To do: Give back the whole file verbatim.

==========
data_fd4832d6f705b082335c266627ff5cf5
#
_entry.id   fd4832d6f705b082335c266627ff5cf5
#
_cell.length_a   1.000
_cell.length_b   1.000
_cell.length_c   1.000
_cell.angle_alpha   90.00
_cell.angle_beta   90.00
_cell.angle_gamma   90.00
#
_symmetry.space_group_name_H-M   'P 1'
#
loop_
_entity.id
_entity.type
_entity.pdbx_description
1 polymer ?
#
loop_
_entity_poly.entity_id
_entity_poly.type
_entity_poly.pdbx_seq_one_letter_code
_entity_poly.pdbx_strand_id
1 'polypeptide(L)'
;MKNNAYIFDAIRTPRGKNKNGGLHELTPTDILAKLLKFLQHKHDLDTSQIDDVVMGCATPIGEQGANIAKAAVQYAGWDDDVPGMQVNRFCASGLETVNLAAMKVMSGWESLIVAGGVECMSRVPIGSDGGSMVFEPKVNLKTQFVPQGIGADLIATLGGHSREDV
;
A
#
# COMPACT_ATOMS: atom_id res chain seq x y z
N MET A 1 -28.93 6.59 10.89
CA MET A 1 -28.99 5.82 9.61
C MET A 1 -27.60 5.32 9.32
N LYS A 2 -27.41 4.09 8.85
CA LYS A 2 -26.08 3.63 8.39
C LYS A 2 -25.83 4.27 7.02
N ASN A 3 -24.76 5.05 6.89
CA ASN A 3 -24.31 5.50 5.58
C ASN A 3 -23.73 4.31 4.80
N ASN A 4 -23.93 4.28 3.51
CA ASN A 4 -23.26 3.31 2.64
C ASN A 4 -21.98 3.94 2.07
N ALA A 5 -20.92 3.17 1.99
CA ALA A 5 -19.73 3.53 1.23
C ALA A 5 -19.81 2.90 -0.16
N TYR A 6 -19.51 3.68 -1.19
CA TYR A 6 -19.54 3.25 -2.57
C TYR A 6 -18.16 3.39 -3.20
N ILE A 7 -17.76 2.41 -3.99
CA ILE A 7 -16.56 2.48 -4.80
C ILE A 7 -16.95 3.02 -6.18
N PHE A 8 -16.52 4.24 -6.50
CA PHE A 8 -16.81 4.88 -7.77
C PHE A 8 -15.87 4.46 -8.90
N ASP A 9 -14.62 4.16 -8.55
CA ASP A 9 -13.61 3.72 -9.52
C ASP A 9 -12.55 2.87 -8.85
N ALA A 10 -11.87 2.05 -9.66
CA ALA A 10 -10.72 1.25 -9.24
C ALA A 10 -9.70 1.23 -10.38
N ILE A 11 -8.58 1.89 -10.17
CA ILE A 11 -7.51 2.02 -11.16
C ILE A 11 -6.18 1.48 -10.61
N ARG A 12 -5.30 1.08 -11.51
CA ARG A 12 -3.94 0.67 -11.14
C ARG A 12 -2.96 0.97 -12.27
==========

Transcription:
data_fd4832d6f705b082335c266627ff5cf5
#
_entry.id   fd4832d6f705b082335c266627ff5cf5
#
_cell.length_a   1.000
_cell.length_b   1.000
_cell.length_c   1.000
_cell.angle_alpha   90.00
_cell.angle_beta   90.00
_cell.angle_gamma   90.00
#
_symmetry.space_group_name_H-M   'P 1'
#
loop_
_entity.id
_entity.type
_entity.pdbx_description
1 polymer ?
#
loop_
_entity_poly.entity_id
_entity_poly.type
_entity_poly.pdbx_seq_one_letter_code
_entity_poly.pdbx_strand_id
1 'polypeptide(L)'
;MKNNAYIFDAIRTPRGKNKNGGLHELTPTDILAKLLKFLQHKHDLDTSQIDDVVMGCATPIGEQGANIAKAAVQYAGWDDDVPGMQVNRFCASGLETVNLAAMKVMSGWESLIVAGGVECMSRVPIGSDGGSMVFEPKVNLKTQFVPQGIGADLIATLGGHSREDV
;
A
#
# COMPACT_ATOMS: atom_id res chain seq x y z
N MET A 1 -28.93 6.59 10.89
CA MET A 1 -28.99 5.82 9.61
C MET A 1 -27.60 5.32 9.32
N LYS A 2 -27.41 4.09 8.85
CA LYS A 2 -26.08 3.63 8.39
C LYS A 2 -25.83 4.27 7.02
N ASN A 3 -24.76 5.05 6.89
CA ASN A 3 -24.31 5.50 5.58
C ASN A 3 -23.73 4.31 4.80
N ASN A 4 -23.93 4.28 3.51
CA ASN A 4 -23.26 3.31 2.64
C ASN A 4 -21.98 3.94 2.07
N ALA A 5 -20.92 3.17 1.99
CA ALA A 5 -19.73 3.53 1.23
C ALA A 5 -19.81 2.90 -0.16
N TYR A 6 -19.51 3.68 -1.19
CA TYR A 6 -19.54 3.25 -2.57
C TYR A 6 -18.16 3.39 -3.20
N ILE A 7 -17.76 2.41 -3.99
CA ILE A 7 -16.56 2.48 -4.80
C ILE A 7 -16.95 3.02 -6.18
N PHE A 8 -16.52 4.24 -6.50
CA PHE A 8 -16.81 4.88 -7.77
C PHE A 8 -15.87 4.46 -8.90
N ASP A 9 -14.62 4.16 -8.55
CA ASP A 9 -13.61 3.72 -9.52
C ASP A 9 -12.55 2.87 -8.85
N ALA A 10 -11.87 2.05 -9.66
CA ALA A 10 -10.72 1.25 -9.24
C ALA A 10 -9.70 1.23 -10.38
N ILE A 11 -8.58 1.89 -10.17
CA ILE A 11 -7.51 2.02 -11.16
C ILE A 11 -6.18 1.48 -10.61
N ARG A 12 -5.30 1.08 -11.51
CA ARG A 12 -3.94 0.67 -11.14
C ARG A 12 -2.96 0.97 -12.27